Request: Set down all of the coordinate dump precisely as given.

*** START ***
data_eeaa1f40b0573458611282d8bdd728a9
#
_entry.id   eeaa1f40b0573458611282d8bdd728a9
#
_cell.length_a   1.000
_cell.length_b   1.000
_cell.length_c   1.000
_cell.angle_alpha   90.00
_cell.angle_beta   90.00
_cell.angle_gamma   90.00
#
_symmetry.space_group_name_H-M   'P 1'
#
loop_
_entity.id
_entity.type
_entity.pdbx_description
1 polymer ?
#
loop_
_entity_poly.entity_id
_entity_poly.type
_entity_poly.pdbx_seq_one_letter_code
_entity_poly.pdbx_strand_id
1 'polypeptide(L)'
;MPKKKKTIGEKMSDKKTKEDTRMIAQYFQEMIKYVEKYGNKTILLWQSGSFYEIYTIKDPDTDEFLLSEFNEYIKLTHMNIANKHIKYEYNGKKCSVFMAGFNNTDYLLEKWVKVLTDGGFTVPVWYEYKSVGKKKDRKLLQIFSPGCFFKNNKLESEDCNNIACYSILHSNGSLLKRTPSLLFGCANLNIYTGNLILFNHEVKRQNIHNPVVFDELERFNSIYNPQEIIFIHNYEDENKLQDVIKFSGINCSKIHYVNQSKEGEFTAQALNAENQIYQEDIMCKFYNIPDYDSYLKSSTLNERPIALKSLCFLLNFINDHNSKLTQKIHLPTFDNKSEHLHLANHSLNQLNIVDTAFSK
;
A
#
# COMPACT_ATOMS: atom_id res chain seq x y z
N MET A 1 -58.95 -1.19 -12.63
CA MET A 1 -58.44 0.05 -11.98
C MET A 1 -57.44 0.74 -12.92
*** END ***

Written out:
data_eeaa1f40b0573458611282d8bdd728a9
#
_entry.id   eeaa1f40b0573458611282d8bdd728a9
#
_cell.length_a   1.000
_cell.length_b   1.000
_cell.length_c   1.000
_cell.angle_alpha   90.00
_cell.angle_beta   90.00
_cell.angle_gamma   90.00
#
_symmetry.space_group_name_H-M   'P 1'
#
loop_
_entity.id
_entity.type
_entity.pdbx_description
1 polymer ?
#
loop_
_entity_poly.entity_id
_entity_poly.type
_entity_poly.pdbx_seq_one_letter_code
_entity_poly.pdbx_strand_id
1 'polypeptide(L)'
;MPKKKKTIGEKMSDKKTKEDTRMIAQYFQEMIKYVEKYGNKTILLWQSGSFYEIYTIKDPDTDEFLLSEFNEYIKLTHMNIANKHIKYEYNGKKCSVFMAGFNNTDYLLEKWVKVLTDGGFTVPVWYEYKSVGKKKDRKLLQIFSPGCFFKNNKLESEDCNNIACYSILHSNGSLLKRTPSLLFGCANLNIYTGNLILFNHEVKRQNIHNPVVFDELERFNSIYNPQEIIFIHNYEDENKLQDVIKFSGINCSKIHYVNQSKEGEFTAQALNAENQIYQEDIMCKFYNIPDYDSYLKSSTLNERPIALKSLCFLLNFINDHNSKLTQKIHLPTFDNKSEHLHLANHSLNQLNIVDTAFSK
;
A
#
# COMPACT_ATOMS: atom_id res chain seq x y z
N MET A 1 -58.95 -1.19 -12.63
CA MET A 1 -58.44 0.05 -11.98
C MET A 1 -57.44 0.74 -12.92